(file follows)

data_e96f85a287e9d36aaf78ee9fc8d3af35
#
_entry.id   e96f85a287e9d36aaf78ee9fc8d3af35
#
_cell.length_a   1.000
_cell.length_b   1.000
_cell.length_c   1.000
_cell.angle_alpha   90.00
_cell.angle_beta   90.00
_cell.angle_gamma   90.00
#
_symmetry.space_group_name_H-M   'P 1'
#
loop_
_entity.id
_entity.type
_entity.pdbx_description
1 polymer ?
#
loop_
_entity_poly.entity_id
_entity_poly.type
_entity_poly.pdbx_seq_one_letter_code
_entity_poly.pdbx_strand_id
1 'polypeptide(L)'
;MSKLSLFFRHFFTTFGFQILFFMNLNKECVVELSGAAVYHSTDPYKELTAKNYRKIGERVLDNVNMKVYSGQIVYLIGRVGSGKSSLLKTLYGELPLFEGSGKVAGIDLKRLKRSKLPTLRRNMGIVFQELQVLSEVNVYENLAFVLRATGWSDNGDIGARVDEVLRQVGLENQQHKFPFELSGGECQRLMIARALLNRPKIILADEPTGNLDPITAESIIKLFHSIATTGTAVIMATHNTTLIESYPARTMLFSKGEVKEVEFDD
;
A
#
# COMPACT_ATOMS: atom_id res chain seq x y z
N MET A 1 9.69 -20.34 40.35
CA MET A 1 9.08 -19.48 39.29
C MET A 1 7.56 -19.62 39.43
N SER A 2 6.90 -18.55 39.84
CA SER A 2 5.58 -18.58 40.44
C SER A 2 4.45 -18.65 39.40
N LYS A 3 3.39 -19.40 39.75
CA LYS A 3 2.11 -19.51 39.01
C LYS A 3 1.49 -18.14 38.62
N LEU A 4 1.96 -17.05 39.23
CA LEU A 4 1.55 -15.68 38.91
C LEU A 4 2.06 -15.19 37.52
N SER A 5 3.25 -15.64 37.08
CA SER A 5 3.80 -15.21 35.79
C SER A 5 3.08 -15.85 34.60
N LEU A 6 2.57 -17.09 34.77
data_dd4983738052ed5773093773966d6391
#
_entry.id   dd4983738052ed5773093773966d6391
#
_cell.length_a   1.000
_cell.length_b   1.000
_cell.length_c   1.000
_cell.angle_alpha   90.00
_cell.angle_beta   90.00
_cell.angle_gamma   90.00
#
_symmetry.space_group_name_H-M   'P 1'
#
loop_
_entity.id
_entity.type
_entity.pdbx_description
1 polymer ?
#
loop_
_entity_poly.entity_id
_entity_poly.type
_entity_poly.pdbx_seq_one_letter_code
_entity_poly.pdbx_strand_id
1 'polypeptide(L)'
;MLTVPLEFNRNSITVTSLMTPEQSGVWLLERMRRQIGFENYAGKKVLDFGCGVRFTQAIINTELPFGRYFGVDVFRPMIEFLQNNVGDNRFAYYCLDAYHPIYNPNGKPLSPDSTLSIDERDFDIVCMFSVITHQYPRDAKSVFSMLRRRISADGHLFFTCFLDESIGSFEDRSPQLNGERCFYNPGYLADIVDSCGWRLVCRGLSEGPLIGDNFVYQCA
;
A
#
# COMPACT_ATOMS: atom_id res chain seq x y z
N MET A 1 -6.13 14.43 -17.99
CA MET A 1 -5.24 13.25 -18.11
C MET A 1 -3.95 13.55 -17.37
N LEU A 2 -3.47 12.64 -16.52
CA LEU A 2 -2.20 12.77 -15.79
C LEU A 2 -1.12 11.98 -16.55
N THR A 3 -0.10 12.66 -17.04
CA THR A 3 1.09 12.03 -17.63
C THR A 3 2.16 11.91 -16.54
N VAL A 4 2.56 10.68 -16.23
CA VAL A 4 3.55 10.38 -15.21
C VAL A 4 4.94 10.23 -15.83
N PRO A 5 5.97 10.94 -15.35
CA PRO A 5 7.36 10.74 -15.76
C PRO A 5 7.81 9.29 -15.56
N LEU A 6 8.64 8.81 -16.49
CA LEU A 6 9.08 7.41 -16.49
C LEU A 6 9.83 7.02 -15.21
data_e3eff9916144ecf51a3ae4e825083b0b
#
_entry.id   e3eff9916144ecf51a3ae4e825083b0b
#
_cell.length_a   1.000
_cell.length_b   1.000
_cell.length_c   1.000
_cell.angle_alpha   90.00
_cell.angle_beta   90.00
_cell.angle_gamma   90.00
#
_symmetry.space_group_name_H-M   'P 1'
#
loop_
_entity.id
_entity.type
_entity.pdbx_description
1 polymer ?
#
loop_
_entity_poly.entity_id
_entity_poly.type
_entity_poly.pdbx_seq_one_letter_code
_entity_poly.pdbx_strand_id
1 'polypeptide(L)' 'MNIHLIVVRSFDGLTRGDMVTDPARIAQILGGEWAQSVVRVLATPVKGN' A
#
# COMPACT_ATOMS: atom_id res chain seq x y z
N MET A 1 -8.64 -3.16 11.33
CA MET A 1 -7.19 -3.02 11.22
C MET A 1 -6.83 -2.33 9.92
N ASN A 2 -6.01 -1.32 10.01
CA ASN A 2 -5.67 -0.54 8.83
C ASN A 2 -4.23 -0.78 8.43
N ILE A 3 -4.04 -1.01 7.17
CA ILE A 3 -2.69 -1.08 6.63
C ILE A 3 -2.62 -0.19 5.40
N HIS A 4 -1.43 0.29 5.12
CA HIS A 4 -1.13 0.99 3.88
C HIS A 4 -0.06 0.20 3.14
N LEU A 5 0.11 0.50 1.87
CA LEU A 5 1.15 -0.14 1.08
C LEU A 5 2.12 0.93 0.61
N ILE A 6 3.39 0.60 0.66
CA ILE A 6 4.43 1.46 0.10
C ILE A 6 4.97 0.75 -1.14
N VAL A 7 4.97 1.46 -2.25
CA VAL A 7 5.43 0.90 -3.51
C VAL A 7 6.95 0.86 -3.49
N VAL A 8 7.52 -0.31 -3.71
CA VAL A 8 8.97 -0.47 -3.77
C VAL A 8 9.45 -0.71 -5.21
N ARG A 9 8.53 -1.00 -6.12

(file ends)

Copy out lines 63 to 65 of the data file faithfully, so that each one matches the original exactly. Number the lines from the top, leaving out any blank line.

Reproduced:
_entity.pdbx_description
1 polymer ?
#